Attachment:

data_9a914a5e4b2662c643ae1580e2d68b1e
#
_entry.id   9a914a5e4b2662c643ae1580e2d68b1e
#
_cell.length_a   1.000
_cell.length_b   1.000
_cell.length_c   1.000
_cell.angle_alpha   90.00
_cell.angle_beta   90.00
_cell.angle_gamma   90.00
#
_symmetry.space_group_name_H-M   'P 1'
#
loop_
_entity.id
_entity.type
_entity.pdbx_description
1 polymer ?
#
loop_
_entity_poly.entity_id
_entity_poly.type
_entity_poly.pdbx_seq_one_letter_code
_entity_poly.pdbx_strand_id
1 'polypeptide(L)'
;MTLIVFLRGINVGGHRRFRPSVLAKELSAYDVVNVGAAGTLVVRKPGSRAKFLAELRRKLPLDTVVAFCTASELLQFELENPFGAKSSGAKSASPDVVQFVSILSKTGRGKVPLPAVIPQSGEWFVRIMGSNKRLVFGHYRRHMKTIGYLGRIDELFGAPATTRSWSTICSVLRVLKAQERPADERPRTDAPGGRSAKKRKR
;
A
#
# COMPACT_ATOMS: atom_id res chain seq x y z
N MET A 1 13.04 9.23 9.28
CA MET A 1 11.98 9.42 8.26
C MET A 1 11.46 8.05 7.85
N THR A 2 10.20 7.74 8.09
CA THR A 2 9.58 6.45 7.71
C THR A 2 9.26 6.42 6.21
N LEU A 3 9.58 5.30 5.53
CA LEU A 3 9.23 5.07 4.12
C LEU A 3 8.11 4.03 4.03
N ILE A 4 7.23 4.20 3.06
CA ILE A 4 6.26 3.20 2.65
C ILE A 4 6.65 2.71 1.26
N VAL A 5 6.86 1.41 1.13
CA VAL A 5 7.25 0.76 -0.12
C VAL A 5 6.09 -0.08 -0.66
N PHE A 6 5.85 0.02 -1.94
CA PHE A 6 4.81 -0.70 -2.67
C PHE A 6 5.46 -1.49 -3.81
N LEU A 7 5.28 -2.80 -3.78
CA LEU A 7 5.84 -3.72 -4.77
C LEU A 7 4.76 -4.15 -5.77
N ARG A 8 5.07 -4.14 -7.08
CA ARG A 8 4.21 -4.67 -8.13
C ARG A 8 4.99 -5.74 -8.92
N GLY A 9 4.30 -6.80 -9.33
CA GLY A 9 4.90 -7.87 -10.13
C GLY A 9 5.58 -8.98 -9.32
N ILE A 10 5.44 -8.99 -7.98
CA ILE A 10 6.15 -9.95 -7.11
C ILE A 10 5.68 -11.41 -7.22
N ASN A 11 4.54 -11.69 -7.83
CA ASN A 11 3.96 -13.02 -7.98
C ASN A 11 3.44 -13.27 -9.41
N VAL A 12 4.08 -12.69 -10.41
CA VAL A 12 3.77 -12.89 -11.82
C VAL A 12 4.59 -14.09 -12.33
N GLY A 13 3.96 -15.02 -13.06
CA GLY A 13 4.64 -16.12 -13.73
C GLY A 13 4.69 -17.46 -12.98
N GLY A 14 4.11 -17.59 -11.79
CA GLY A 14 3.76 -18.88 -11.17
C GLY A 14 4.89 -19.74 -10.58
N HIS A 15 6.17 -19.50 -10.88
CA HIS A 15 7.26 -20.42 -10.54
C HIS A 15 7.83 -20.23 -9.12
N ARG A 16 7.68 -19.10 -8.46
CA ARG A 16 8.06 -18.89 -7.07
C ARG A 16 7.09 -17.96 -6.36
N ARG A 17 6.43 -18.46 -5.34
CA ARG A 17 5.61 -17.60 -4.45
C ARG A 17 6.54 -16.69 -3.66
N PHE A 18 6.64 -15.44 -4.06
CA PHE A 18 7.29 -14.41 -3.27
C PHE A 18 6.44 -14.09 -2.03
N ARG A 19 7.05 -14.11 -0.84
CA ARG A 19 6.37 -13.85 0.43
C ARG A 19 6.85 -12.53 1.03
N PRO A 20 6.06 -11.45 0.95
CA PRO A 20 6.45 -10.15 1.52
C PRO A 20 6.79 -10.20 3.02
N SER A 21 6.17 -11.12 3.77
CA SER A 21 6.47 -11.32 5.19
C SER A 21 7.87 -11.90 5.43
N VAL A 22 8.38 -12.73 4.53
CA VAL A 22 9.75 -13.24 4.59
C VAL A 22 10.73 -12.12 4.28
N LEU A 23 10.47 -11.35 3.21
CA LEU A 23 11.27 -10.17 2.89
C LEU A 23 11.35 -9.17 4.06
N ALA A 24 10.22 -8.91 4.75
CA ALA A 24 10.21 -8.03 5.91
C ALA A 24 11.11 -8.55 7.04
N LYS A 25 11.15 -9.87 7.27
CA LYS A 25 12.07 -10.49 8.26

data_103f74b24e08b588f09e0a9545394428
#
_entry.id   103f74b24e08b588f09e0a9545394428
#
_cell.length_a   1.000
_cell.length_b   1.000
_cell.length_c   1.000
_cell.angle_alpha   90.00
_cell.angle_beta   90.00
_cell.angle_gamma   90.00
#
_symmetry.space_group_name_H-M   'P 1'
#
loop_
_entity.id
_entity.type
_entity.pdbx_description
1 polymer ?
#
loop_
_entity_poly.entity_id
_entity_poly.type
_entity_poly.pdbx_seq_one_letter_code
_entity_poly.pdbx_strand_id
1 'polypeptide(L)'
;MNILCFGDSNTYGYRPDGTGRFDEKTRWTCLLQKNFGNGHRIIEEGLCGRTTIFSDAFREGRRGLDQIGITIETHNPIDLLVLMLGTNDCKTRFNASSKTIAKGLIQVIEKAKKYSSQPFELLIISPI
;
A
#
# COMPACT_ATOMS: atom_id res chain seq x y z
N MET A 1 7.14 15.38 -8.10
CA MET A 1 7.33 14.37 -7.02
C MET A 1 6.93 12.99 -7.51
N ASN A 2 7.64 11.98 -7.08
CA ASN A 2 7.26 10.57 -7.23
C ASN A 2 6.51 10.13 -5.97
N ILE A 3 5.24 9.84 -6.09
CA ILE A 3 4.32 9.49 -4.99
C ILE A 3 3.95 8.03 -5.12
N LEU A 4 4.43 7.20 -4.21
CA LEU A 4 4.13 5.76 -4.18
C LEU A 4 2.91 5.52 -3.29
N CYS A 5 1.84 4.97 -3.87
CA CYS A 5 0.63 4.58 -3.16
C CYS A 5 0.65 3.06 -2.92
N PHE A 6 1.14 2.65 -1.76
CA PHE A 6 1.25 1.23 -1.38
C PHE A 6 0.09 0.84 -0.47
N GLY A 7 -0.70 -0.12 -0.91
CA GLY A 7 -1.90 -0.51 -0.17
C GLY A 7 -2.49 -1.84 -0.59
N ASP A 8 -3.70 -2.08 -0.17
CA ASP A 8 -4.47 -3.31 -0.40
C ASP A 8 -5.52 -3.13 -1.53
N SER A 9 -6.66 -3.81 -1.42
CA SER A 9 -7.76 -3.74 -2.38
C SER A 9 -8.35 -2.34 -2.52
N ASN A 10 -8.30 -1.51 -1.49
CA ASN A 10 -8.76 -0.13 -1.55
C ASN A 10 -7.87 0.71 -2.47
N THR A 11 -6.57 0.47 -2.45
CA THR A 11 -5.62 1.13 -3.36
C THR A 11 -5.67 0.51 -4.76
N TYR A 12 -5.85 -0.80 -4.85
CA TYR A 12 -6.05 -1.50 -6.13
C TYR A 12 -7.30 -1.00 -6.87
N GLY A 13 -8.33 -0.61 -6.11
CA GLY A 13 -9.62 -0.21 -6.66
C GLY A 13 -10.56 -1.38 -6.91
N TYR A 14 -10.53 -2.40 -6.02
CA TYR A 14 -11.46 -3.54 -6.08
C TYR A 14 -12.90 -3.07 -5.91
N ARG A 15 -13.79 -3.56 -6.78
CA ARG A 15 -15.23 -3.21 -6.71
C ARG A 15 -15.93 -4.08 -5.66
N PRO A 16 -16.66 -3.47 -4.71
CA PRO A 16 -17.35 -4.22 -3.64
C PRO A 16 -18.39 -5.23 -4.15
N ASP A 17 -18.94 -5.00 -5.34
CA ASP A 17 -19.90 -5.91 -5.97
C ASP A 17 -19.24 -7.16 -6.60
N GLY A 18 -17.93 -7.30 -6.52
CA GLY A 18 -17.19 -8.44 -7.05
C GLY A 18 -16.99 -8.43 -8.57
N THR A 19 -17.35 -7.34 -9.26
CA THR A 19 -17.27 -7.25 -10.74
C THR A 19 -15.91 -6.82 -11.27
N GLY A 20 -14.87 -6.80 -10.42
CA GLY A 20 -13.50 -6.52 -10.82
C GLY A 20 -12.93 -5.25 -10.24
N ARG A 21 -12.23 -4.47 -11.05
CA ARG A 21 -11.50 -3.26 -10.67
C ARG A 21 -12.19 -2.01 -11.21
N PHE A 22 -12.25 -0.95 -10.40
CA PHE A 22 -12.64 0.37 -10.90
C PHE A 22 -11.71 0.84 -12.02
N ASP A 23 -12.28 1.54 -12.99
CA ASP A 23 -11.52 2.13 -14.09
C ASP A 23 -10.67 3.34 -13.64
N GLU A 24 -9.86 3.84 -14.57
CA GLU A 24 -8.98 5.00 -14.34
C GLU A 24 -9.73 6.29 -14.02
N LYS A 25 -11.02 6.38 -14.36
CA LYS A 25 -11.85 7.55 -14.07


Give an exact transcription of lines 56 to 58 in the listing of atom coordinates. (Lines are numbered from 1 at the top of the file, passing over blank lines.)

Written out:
CA GLY A 9 4.90 -7.87 -10.13
C GLY A 9 5.58 -8.98 -9.32
N ILE A 10 5.44 -8.99 -7.98